Tag: dana white

RESULTS | Dana White’s Contender Series: Season 4, Week 4

FOUR more up-and-comers earned UFC contracts in the latest Contender Series instalment, with only one winner missing out on a berth in the top MMA promotion. Jamie Pickett got the nod at the third time of asking with a vicious TKO victory, while Rafael Alves and Collin Huckbody won entry via submissions, and Jeffrey Molina carved out a unanimous decision triumph.


Third time was truly a charm for Pickett, as he inflicted a 22-punch barrage on Jhonoven Pati to put him away early in Round 2. Of his four career defeats, the 31-year-old middleweight suffered two of them in the Contender Series, but proved he has what it takes with his seventh victory via T/KO. Pati (6-4) was a dangerous opponent having earned finishes across his six professional wins, but was left out on his feet by Pickett’s fight-ending combination.

Earlier in the night, Huckbody (8-2) pulled off the quickest stoppage of the five-fight card, leaning on his patented arm triangle to submit Kyron Bowen at 1:28 in Round 1. The 25-year-old now boasts a five-fight win streak, with four first-round finishes and six submissions (five via arm triangle) on his ever-improving record. He pulled off the move from mount too, showcasing a heck of a squeeze to yield the tap against his lighter opponent.

Alves snared the second submission of the night, with the guillotine choke his MO for putting Alejandro Flores (16-3) away. The Brazilian, who is both a high level grappler and striker, looked powerful from the offset, stalking Flores and threatening with his power. Despite Flores’ movement, and ability to land a takedown, he shot right into an Alves guillotine and in a flash, could find no escape. Alves is another fighter enjoying a five-fight tear at 19-9, while Flores’ impressive run over 10 bouts sees another loss added to the tally. Both men are 29 years old.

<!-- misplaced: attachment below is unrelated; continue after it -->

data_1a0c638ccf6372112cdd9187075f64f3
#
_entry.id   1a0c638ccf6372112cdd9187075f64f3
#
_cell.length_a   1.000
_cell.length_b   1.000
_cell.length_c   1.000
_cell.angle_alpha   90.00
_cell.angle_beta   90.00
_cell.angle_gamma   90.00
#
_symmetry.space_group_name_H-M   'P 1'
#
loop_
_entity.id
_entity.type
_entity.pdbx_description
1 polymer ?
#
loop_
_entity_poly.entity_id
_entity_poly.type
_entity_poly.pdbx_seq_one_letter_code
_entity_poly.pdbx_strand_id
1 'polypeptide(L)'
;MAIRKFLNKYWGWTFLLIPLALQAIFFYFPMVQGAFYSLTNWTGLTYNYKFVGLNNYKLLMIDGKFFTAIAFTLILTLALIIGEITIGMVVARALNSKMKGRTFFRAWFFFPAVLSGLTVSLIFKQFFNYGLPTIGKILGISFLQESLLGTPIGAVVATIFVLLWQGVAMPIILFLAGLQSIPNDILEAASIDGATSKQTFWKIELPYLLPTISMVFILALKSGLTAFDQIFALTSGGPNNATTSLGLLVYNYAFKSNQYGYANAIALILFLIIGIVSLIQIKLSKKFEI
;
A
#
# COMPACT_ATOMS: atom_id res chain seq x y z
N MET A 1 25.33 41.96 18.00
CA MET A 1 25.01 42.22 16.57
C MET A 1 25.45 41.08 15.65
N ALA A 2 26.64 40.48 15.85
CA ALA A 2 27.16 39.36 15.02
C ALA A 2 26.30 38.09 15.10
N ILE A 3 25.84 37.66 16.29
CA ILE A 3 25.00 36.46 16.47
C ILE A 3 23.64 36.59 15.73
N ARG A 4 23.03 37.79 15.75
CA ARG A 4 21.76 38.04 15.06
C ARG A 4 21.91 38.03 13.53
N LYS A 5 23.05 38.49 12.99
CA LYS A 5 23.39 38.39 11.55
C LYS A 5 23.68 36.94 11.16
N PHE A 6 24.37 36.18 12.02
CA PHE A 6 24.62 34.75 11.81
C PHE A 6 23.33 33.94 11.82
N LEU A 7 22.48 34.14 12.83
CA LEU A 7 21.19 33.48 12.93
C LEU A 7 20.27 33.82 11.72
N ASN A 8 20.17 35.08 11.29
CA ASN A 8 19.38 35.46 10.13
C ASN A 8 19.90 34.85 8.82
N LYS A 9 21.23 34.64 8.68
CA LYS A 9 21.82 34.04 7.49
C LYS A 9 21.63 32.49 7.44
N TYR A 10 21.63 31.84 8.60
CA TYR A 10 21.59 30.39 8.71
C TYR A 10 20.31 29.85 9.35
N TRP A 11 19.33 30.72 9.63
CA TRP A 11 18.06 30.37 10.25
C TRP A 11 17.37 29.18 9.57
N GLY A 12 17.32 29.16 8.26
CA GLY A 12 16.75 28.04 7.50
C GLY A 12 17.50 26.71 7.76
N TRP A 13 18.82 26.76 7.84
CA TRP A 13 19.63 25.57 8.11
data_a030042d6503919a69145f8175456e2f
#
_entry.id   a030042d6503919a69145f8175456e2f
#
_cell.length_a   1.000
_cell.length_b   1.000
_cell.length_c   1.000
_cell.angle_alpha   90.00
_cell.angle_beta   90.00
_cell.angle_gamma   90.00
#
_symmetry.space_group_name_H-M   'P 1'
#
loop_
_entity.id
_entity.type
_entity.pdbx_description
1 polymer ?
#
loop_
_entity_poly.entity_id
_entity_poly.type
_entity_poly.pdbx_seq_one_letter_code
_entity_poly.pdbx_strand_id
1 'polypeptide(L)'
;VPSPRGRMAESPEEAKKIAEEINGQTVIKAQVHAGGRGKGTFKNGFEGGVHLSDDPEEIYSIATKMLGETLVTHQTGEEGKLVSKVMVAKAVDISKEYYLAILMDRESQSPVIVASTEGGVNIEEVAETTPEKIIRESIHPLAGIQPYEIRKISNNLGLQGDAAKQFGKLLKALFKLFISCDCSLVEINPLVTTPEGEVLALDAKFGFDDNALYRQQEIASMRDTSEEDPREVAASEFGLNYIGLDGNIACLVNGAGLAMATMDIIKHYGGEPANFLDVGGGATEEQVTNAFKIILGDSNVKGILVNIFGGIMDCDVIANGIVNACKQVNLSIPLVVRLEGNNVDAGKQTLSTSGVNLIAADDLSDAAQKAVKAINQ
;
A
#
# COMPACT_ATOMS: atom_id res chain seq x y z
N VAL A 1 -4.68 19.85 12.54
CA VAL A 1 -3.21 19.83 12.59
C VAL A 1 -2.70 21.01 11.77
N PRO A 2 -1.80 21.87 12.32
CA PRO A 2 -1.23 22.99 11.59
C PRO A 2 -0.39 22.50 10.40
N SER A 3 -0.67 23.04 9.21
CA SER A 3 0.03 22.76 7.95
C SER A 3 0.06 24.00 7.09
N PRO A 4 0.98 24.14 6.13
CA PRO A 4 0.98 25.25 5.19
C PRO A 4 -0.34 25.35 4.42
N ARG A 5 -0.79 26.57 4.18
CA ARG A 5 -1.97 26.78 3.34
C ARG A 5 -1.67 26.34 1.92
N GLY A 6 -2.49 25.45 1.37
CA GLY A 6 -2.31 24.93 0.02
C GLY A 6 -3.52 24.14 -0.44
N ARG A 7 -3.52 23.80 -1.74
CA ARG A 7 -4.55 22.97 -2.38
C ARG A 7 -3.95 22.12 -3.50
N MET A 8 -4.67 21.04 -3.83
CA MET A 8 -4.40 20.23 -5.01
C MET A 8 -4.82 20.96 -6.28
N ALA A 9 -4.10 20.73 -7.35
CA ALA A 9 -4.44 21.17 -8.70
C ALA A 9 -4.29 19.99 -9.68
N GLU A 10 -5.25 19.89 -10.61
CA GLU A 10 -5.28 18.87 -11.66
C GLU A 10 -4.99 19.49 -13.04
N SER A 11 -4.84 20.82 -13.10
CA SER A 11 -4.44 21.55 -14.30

In one of two unanimous decisions on the night, Molina and Jacob Silva put on a show across 15 minutes of flyweight action. Despite the loss Silva (6-3) remains on the UFC’s radar having proved his dangerous arsenal and durability. But Molina was the one to earn a contract, controlling the distance and pace well while also landing some nice counter strikers and looking incredibly relaxed overall. It was his first decision victory, but Molina is now 8-2 with seven wins on the trot. He also pulled it off after breaking his foot in Round 1.

The unlucky winner of the lot was Romero, who still has time to prove his case at 8-0 and 23 years of age. The Canadian is well-rounded and technical, proving too slick for Mike Breeden, who is as tough as they come. Romero’s inability to clinch a finish while Breeden was badly compromised by leg kicks, and after dropping him, ultimately proved costly.

CONTRACTS: Collin Huckbody, Jeffrey Molina, Rafael Alves, Jamie Pickett


Jamie Pickett def. Jhonoven Pati | TKO (punches) 0:33 Rd 2

Rafael Alves def. Alejandro Flores | Submission (guillotine choke) 2:55 Rd 2

Jeffrey Molina def. Jacob Silva | Decision (unanimous) 30-27, 30-27, 29-28

Anthony Romero def. Mike Breeden | Decision (unanimous) 30-26, 30-27, 29-28

Collin Huckbody def. Kyron Bowen | Submission (arm triangle) 1:28 Rd 1

Featured Image: Chris Unger/DWCS LLC/Zuffa LLC

RESULTS | Dana White’s Contender Series: Season 4, Week 3

THE COSCE brothers each earned a UFC berth as Season 4 of the Contender Series rolled on into Week 3, accounting for half of the total contracts handed out. Josh Parisian and Cheyanne Buys were the other worthy prospects to impress Dana White, while Kenneth Cross was the sole winner to leave without his signature required.


The younger of two brothers to enter the UFC APEX octagon, Louis Cosce impressed in the night’s featured bout, making quick work of the experienced Victor Reyna. Despite an age gap of 10 years and the fact that Reyna had not been finished by opponents such as Kevin Holland, Daniel Rodriguez, and Miguel Baeza, the 24-year-old required just over a minute to get the job done.